Cross-cultural differences in risk perception, but cross-cultural similarities in attitudes towards perceived risk

Elke U. Weber, Christopher Hsee

Research output: Contribution to journalArticle

489 Scopus citations

Abstract

In this study, respondents from the P.R.C., U.S.A., Germany, and Poland were found to differ in risk preference, as measured by buying prices for risky financial options. Chinese respondents were significantly less risk-averse in their pricing than Americans when risk preference was assessed in the traditional expected-utility framework. However, these apparent differences in risk preference were associated primarily with cultural differences in the perception of the risk of the financial options rather than with cultural differences in attitude towards perceived risk. In all cultures, an equal proportion (the majority) of respondents was willing to pay more for options perceived as less risky, i.e., were perceived-risk averse. These results are most naturally explained within a risk-return conceptualization of risky choice. They have practical implications for cross-cultural negotiation and commerce by suggesting the locus of cultural differences in risky choice that may allow for the creation of joint gains.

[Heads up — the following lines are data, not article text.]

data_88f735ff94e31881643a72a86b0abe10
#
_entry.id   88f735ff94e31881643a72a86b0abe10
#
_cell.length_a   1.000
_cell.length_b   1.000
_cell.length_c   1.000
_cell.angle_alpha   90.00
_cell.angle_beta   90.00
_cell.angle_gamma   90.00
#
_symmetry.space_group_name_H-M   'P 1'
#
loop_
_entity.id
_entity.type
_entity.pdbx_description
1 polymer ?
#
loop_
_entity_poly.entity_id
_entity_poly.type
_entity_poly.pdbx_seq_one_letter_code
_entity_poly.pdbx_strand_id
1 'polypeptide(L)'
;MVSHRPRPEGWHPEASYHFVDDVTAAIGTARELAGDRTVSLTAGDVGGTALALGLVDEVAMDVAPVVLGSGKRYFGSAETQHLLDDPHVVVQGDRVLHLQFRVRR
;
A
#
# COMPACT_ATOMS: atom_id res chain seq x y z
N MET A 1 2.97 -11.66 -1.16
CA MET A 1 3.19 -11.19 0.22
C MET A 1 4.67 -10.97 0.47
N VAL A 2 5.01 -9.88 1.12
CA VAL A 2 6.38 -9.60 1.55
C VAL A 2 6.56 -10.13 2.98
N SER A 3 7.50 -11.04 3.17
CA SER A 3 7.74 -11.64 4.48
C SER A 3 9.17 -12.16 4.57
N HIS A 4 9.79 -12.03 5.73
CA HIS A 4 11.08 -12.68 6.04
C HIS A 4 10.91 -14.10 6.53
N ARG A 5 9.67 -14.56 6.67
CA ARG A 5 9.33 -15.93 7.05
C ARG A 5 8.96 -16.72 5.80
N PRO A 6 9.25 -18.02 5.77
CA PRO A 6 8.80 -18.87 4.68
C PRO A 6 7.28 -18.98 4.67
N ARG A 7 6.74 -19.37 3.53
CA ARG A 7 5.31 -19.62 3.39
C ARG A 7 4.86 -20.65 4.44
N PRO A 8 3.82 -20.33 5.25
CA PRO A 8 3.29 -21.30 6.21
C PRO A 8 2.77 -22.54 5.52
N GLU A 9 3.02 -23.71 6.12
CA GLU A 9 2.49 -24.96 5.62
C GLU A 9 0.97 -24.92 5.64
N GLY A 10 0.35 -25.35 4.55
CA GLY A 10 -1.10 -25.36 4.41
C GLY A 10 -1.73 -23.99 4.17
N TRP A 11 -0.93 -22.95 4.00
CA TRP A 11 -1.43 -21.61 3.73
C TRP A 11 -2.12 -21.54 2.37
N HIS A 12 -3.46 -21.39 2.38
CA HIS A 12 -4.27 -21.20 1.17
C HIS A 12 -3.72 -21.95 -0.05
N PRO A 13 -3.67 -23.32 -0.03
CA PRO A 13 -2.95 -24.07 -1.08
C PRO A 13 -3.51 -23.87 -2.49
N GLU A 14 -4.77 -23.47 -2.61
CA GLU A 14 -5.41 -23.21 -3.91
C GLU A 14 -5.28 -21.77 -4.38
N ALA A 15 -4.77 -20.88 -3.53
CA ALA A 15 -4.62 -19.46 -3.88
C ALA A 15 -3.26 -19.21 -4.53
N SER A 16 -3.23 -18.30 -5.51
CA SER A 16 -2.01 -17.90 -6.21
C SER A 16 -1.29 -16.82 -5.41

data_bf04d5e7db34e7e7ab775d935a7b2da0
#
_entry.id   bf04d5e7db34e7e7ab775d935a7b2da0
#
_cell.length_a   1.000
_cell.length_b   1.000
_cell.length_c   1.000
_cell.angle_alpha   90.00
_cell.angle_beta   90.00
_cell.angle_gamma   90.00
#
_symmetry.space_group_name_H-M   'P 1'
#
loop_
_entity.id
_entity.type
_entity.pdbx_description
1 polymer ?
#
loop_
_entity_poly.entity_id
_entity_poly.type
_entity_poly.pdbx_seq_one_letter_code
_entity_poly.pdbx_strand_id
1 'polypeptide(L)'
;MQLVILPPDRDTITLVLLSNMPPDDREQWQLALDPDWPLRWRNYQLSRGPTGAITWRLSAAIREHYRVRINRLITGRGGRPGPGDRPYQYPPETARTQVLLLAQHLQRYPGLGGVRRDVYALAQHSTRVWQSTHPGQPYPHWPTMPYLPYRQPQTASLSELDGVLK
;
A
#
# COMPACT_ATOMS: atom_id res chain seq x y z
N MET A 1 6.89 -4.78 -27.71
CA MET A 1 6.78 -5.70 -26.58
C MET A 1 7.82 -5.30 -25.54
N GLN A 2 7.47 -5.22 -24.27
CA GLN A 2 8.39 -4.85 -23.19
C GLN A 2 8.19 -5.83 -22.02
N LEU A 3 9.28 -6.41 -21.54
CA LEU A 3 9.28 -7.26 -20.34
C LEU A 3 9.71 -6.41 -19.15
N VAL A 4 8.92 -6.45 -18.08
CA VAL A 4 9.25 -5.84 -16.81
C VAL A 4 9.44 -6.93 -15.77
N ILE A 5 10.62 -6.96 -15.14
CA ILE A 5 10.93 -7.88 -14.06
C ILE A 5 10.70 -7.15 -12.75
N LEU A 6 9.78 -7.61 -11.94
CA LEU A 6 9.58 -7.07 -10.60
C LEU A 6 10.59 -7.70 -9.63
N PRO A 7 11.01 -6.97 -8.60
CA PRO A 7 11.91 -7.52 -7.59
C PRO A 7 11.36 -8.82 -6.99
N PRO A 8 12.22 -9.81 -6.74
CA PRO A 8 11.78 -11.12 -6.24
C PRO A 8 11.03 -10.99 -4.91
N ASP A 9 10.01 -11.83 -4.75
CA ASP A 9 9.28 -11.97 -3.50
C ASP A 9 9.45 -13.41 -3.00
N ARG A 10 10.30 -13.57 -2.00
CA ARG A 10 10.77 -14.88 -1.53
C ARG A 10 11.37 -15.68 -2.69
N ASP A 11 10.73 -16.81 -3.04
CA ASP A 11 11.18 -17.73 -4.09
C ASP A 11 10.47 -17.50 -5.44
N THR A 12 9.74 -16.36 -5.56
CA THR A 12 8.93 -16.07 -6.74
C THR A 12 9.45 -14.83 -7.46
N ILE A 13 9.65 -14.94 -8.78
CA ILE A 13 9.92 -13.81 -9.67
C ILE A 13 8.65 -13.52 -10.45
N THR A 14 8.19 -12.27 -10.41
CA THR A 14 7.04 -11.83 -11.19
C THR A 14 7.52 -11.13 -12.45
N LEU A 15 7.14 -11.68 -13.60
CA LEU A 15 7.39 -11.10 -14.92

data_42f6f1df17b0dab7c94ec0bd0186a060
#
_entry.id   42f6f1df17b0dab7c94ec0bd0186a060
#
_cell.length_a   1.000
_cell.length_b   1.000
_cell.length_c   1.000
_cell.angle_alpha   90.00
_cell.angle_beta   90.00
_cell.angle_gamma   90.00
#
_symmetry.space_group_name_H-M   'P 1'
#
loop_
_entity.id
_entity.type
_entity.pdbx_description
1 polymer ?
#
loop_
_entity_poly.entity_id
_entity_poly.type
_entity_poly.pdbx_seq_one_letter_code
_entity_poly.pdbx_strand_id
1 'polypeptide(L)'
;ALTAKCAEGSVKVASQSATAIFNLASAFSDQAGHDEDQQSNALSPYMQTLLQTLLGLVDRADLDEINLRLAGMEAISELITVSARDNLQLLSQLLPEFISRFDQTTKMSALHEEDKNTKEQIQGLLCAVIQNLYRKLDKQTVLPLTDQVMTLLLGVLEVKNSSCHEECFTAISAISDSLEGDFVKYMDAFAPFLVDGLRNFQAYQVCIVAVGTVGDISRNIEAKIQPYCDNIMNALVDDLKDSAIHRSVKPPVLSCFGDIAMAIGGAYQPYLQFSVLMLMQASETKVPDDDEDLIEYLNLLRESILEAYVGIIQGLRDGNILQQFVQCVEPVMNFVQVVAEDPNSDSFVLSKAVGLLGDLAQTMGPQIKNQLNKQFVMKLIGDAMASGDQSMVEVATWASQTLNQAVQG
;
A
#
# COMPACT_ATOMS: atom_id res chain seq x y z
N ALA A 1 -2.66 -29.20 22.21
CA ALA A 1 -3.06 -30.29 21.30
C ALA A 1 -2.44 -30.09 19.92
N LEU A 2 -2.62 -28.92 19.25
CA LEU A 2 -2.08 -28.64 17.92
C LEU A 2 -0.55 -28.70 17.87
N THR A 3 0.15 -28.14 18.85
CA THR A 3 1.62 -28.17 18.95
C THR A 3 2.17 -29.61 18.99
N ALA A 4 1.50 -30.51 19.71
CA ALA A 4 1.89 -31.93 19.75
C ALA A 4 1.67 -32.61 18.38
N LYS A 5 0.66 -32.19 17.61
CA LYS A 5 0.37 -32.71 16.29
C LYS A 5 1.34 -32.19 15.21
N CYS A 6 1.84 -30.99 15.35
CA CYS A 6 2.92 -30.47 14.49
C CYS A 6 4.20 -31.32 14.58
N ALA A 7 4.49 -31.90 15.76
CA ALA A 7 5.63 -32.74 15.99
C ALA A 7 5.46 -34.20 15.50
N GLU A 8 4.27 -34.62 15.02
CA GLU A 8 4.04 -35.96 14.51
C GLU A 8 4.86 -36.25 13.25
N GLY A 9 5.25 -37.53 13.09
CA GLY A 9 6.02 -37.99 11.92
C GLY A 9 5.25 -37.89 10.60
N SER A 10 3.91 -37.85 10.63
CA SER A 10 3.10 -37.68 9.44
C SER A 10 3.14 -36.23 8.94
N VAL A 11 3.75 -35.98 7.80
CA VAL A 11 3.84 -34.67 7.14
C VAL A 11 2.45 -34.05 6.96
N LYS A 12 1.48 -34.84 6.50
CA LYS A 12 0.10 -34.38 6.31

Original languageEnglish (US)
Pages (from-to)1205-1217
Number of pages13
JournalManagement Science
Volume44
Issue number9
DOIs
StatePublished - Sep 1998

All Science Journal Classification (ASJC) codes

  • Strategy and Management
  • Management Science and Operations Research

Keywords

  • Risk
  • Risk Attitude
  • Risk Perception
  • Risk Preference
  • Risky Choice

Fingerprint Dive into the research topics of 'Cross-cultural differences in risk perception, but cross-cultural similarities in attitudes towards perceived risk'. Together they form a unique fingerprint.

  • Cite this